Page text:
React brought the principles of functional programming to the JavaScript ecosystem. It also captures a view that I have that software should be developed so that state is never changed in more than one location. I have seen many applications become brittle and impossible to extend because state is being changed in a number of places. The change becomes difficult because all the points of mutation must be found and checked to see that they still work with the change being made. A single point of mutation makes this problem go away.

React has now reached a point of maturity where the API has stabilized as have the supporting tools like Redux and react-devtools. It is the tool I now choose to build new web applications. It forces me to think up front about all the components I need for the user interface and which ones will hold state and which ones can be stateless. For more information look at Pete Hunt’s great post or try React using the new create react app tool.

Friday, May 23, 2014

CQS talk at Brighton Alt.Net

In March I gave a talk at the Brighton Alt.Net meeting about applying the Command and Query Separation pattern to application design. This is a technique that I have been using for sometime to help me break up systems with bloated controllers or manager classes that are doing to much.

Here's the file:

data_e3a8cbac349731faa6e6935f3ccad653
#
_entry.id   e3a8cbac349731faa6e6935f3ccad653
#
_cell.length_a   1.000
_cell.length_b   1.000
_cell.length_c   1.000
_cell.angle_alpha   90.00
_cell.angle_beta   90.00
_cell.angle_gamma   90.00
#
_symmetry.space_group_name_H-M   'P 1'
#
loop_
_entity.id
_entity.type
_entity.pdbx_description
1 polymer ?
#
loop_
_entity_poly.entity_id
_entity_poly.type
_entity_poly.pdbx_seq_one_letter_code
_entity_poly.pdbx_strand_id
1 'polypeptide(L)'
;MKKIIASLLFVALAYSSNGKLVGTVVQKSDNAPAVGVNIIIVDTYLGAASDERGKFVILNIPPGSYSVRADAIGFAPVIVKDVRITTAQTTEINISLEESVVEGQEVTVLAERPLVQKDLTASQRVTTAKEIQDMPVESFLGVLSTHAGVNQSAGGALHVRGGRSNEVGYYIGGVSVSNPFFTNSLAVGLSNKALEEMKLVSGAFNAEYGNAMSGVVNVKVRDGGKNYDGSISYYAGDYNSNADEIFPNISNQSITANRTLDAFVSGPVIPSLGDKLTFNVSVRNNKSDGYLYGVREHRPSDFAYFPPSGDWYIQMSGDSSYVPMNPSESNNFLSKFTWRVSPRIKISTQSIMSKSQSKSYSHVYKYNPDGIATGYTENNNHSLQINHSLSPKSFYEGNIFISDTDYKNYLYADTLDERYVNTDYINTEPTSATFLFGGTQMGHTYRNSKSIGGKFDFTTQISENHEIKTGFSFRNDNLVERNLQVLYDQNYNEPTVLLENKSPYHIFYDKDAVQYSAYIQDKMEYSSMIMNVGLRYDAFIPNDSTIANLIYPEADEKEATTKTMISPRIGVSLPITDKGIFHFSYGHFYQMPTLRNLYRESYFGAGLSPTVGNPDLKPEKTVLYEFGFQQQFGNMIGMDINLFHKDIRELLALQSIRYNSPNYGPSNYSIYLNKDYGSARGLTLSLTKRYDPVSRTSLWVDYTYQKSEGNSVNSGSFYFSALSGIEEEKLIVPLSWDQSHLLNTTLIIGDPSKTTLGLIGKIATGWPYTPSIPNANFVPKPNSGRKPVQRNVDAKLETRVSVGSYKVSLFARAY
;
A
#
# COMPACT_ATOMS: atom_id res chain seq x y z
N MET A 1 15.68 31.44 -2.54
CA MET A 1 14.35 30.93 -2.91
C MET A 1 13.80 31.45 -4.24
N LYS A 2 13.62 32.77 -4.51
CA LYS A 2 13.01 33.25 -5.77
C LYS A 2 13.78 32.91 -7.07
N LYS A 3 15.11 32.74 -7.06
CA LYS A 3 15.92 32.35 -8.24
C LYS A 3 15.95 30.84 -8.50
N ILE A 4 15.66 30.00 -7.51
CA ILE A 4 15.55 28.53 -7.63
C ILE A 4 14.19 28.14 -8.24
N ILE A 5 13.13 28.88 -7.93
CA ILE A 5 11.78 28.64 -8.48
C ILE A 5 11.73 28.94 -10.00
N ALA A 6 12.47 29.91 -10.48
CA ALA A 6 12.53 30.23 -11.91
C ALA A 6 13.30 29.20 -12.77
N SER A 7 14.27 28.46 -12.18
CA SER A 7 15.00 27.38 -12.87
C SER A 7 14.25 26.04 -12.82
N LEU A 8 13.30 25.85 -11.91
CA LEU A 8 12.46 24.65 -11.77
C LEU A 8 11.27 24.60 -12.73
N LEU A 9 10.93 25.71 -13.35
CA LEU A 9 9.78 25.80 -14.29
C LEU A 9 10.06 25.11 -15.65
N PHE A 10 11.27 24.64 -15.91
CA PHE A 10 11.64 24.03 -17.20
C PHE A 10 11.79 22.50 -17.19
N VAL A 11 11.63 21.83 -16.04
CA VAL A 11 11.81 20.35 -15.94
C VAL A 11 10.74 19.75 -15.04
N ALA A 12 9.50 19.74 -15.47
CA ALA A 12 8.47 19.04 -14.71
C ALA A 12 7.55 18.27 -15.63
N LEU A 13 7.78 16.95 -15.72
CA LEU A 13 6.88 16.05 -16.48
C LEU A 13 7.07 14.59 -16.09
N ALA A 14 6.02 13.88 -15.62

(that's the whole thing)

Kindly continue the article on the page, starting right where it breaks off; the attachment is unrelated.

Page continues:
CQS Talk Brighton Alt.Net from Keith Bloom on Vimeo.
In the talk a mention a few resource:
The code from the talk is available up on github.

Monday, December 02, 2013

F# in Finance conference

On Monday 25th November I attended the F# in Finance conference at the Microsoft offices in London. I was drawn to this single day conference as I have been learning about functional programming for some time now. I am also interested in the finance sector as it seems paradoxical to me. On the one hand it appears to have ageing IT systems and an ardent use of Excel.  This seems like a bizarre way to run any business let alone a financial institution. On the other hand they can be at the forefront of innovation in software development. Indeed it is arguably the biggest commercial adopter of functional programming so far. So, I was keen to hear how this industry was changing and to learn if there were any lessons I could use in my own programming.

The day consisted of 10 talks, an ambitious goal for a single day. The most interesting theme that I picked up on was how productive many of the speakers felt when writing F# compared to C#. Jon Harrop and Phil Trelford both talked about how modelling complex domains was vastly simpler in a functional language than in an object oriented one. Phil explained how the energy trading system he maintains has a domain model which is just a single, two hundred line file. If this were to be implemented in an object oriented language the model would span hundreds of classes.